Recession or Depression in America

October 23rd, 2008

This column has been projecting optimism and inspiration for the past year now.

In the past columns, I have mentioned that the financial crisis is still far from over. I even pointed out when the Dow was trading at the 12,000 levels that this would go down to 9,000. Well, it did. It even overshot to a low of 7,800.

Quite a number of entrepreneurs follow this column, as I continue to be optimistic for the Philippines and for Asia. But we also need to point out the risks clouding the whole world, which could affect us.

Vincy Zaragosa, a trustee of Philippine Center for Entrepreneurship – Go Negosyo, has been a regular adviser on this current situation. He runs a fund called Pentium Fund, based in France and he has done quite well. As early as last year, he has bought oil at the levels of 50 dollars and sold it at its peak. In a conversation I had with him a couple of weeks back, he said that the world could face a one year depression. When one hears the word ‘depression’, it sounds threatening. But Vincy says that there is a difference between the past depression and the situation we have today. Countries and central banks are taking a very proactive role in preventing a depression. They continuously think of ideas to bring back confidence in the financial market. I agree with his views.

I feel that the first part of 2009 will be very critical for America and the rest of the world. We have to admit that whatever happens to America, being a very large economy of consumers, we will get affected. As the saying goes, when the US sneezes, we catch the cold, but hopefully not the fever. When America starts to save more because of fear, this can actually make the situation worse. The savings rate of Americans is around four percent of their disposable income compared to the Germans with 10 percent and even higher for some of our Asian neighbors. Thus, a sudden reversal in demand can cause a bad recession, which can lead into a depression.

But hopefully, the increasing moves to help their financial system get back on its feet, establish confidence and resume credit flows would resuscitate what could have been a hard fall, or a depression.

What should we do in the Philippines?

I have always called for the government to cut interest rates. It is more important to continue helping the negosyantes to grow and expand even in times like this. Give more Filipinos a chance to own their own homes. For many years, due to a number of crises, Filipinos have held back. A low interest rate will allow them to afford the amortizations. Commodities have dropped. We will feel the effect of lower prices by next year as most manufacturers hedge out the buying till the end of this year and some first quarter of next year. But, inflation will definitely go down by mid next year or earlier. Oil has the biggest plunge and it will head towards the 60 to 70 dollar range for whole of next year. This is the good news for the consumers. This is why I believe we should bring down rates. America will see low interest rates for next year, maybe at one percent or even below. With the temporary strength of the dollar, this could happen.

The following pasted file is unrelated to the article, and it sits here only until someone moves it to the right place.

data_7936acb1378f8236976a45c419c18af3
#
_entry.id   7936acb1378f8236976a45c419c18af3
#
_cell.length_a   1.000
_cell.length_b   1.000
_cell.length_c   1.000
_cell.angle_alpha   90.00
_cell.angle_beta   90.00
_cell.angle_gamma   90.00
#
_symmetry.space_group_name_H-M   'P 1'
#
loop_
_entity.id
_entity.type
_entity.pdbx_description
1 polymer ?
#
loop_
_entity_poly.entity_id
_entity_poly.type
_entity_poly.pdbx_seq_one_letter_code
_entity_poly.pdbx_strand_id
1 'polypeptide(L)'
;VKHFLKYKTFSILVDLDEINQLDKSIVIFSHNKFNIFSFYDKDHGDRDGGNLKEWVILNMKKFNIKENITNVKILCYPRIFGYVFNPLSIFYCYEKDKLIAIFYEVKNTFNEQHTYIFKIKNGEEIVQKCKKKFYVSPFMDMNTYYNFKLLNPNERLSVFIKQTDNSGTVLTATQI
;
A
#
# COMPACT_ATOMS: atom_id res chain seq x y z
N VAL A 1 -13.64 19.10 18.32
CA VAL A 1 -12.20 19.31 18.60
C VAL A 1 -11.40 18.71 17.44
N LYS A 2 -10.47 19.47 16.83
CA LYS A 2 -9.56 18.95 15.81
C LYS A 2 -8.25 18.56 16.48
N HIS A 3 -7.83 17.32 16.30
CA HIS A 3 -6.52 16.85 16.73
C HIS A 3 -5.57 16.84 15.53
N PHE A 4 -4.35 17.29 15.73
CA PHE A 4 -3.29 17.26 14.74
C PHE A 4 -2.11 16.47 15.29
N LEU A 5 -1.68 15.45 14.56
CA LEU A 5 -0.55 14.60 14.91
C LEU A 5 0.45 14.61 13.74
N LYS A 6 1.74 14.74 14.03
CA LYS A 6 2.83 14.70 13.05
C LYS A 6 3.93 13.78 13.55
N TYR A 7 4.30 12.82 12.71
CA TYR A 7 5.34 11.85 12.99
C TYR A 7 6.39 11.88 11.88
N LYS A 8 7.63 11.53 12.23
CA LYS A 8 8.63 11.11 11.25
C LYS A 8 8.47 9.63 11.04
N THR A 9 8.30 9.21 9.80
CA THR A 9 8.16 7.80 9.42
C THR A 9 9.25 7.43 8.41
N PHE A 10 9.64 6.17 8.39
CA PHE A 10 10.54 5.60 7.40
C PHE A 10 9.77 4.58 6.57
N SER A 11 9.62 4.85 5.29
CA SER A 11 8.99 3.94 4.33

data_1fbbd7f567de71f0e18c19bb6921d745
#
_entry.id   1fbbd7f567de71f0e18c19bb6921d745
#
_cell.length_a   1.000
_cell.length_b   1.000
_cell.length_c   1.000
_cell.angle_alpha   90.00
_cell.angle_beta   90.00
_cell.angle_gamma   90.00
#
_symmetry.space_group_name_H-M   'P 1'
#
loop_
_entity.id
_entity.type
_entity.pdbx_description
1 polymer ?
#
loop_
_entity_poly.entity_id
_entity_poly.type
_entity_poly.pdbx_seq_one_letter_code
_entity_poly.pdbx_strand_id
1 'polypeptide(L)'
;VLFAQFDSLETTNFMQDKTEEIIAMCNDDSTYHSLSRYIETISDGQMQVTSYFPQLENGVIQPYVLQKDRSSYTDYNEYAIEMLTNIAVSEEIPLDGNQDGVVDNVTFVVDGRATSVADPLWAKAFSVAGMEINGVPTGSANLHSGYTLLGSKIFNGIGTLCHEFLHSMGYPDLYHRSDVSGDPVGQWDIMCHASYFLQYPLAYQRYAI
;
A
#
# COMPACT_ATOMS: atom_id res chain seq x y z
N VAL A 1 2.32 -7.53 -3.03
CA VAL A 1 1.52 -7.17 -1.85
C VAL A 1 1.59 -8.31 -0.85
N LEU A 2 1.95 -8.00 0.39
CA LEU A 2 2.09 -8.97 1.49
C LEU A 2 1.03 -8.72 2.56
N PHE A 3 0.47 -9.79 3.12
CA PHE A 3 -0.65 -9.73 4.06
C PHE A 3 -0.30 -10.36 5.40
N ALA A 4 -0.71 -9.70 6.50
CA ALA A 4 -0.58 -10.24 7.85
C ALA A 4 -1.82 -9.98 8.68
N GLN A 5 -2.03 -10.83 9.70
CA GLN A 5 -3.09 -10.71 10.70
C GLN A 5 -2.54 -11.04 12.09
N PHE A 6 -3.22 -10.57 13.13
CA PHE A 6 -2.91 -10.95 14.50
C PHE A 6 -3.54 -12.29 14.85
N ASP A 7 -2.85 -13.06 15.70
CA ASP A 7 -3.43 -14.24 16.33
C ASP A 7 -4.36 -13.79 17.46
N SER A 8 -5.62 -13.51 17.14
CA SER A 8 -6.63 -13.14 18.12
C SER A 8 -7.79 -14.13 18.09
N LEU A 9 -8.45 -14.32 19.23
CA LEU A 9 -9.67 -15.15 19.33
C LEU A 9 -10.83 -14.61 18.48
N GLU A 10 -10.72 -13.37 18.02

The passing of the new magna carta, which now includes micro entreps on top of small and medium, mandates a bigger allocation of resources. The percentage mandated to the banks to lend to micro and small entrepreneurs has been increased by two percent, from six to eight percent. This will definitely help build a stronger base of micro and small entreps.

Just recently I attended the annual search of the Citi Microentrepreneur of the Year Award. I was part of the National Selection Committee, along with Atty. Felipe Gozon, Fernando Zobel, Marixi Prieto, Antonino Alindogan Jr., Sanjiv Vohra, Hon. Amando Tetangco, Dr. Darwin Yu, and Tessy Sy-Coson. All of those nominated had very inspiring stories. They are the people who we need to help. Many of them were forced into business because they can’t get a job and because they want to improve their lives. Big banks do not lend to them as they borrow amounts between five to 50 thousand pesos and require a lot of mentoring.

The MFIs, rural banks, and credit cooperatives are the ones that lend to them. Even pawnshops and the system of 5/6 still play a role here. These are their source of funding for a working capital. Over time, we need to see them move from micro to small and, eventually, to medium.

Based on the Global Entrepreneurship Monitor (GEM) Philippine Report by PCE, there is a wide network of financial institutions in the country, with 7,000 banks and 13,000 non-banks that includes pawnshops and financial companies. But, access to finance seems to be a major challenge. Three out of 10 Filipinos do not even avail of banking services. Thirty-six percent of municipalities have no banking offices. Loans from close relatives and friends are primary sources of additional funds for micro and small businesses.

This is the challenge for many entrepreneurs who joined Go Negosyo – the challenge to help these people. Similar to Gawad Kalinga, as they help build homes, Go Negosyo wants to help build a negosyos for those who aspire, but there are just so many of them out there. With the help of our entrepreneurs, sponsors, and media partners, one day we shall see a brighter entrepreneurial environment.